This review first appeared in October 2014 issue of high-end hifi magazine of Germany. You can also read this review of Progressive Audio in its original German version. We publish its English translation in a mutual syndication arrangement with the publishers. As is customary for our own reviews, the writer's signature at review's end shows an e-mail address should you have questions or wish to send feedback. All images contained in this review are the property of fairaudio or Progressive Audio - Ed.

Reviewer: Martin Mertens
Sources: Analog - Thorens TD 160 HD with TP250 arm & Benz Micro MC Gold cartridge; digital - Antelope Zodiac+ DAC,
Creek CD 42 MkII CD player, North Star Design Supremo DAC and transport
Amplification: phono - Lehmann Black Cube SE II; integrated - Exposure 2010 S, Musical Fidelity AMS 35i
Loudspeakers: Gaithain ME150
Cables: Wireworld Starlight 7; interconnects Vampire CC; speaker cables Fast Audio Compact 6M biwire
Power delivery: Audioplan FineFilter S, PowerStar S power bar, PowerPlant S regenerator, PowerCord cables
Hifi rack: BassoContinuo
Review component retail: €3’998/pr

Not just another brick in the wall. Sometimes meetings are tough. I refer to us and the hifi components we’re interested in. Either such potential objects of desire can’t be locally auditioned; or other reasons interfere. Here reviewers have an edge. Simply ask for personal deliveries. That’s what I did with the Progressive Audio Extreme I. Why it and I hadn’t gotten (it) together hadn’t been due to insufficient opportunities. No, those had come by way of the Norddeutsche Hifi Tage and High End Munich 2014. But, there’s the salient little fact that Progressive’s boss Ralf Koenen is a passionate opera fiend to love demming his wares with corresponding music.

So? Well, I promptly hightail it out of any room that runs a coloratura soprano. Even so, the literally most fleeting impressions which the Extreme I managed to convey at these events under such conditions were… well, big. Quite literally. At 19 x 40 x 35cm WxHxD, this rather compact speaker had filled its spaces with such unbelievable conviction that I just had to learn more about it and its maker. I did have to lean a bit on our publishers before they made contact with this small but well regarded firm from Essen-Kettwig. Ralf Koenen launched Progressive Audio in 1995. Since then his kit—be it the speaker models Elise or Pearl, the integrateds A1 and A2 or the CD players CD1 and CD2—has enjoyed a strong reputation with both the specialist press and a mostly well-off clientele.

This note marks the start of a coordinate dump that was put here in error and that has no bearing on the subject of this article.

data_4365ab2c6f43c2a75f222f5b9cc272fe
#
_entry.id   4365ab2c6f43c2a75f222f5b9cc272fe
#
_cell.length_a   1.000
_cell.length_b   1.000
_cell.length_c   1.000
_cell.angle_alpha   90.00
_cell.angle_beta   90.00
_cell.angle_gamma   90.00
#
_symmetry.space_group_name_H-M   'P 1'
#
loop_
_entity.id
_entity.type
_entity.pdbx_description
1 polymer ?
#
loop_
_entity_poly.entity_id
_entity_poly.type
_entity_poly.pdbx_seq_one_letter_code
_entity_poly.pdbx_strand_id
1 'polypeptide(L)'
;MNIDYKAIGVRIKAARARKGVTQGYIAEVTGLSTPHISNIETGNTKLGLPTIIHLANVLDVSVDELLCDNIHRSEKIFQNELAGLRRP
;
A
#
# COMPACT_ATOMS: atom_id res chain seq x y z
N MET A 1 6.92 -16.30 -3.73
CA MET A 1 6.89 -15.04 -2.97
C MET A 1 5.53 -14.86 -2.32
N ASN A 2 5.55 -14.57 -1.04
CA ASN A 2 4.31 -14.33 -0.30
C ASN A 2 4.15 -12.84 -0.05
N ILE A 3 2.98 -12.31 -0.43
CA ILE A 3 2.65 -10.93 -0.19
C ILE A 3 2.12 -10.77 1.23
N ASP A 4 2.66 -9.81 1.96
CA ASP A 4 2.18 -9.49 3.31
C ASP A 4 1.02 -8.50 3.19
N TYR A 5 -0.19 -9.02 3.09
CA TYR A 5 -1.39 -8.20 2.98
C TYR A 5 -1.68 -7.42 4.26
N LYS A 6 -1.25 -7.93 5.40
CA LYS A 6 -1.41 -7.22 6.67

Well off they are because Koenen’s stuff isn’t really that affordable. Until the appearance of the Extreme I, he in fact had no speakers below €10’000 unless one chanced upon the occasional demonstrator or blemished B stock specimen. Demand for such ‘rejects’ was so high, apparently, that Ralf Koenen eventually succumbed to offering a speaker model that would appeal to music lovers on tighter budgets. The usual solution would have been to dumb down a successful model whilst incurring budget-enforced compromises. That however wasn’t to Koenen’s taste. Sure, to convert the Elise’s complex acrylic enclosure into plain Ply would surely have netted a sub €10K pair. But it would also have smacked of betrayal on dearly held convictions. And one of those convictions is that acrylic makes for the far superior enclosure material. Compromising here simply wasn’t on the menu.

Hence a clean-slate design. At ca. €4’000/pr, the Extreme I remains a bona fide Progressive Audio speaker. How was this realized? Koenen cites higher sales volumes which allowed more cost-effective production. Then there was a particular driver he’d ogled for a while: the 16cm coax from the Excel range of Seas. Their 18cm Prestige coax shows up in a number of ambitious speakers like Ascendo’s C6 and C8 Renaissance or the American Von Schweikert brand. Spotting the more upscale Excel range equivalent is rarer however. Progressive doesn’t even use the standard version but one which the Norwegians modified to his specs. That’s possible for a sane price only when there’s sufficient volume. How does one arrive at that? Koenen had a simple answer: one must sound impressive. To achieve that, he paid particular attention to two aspects.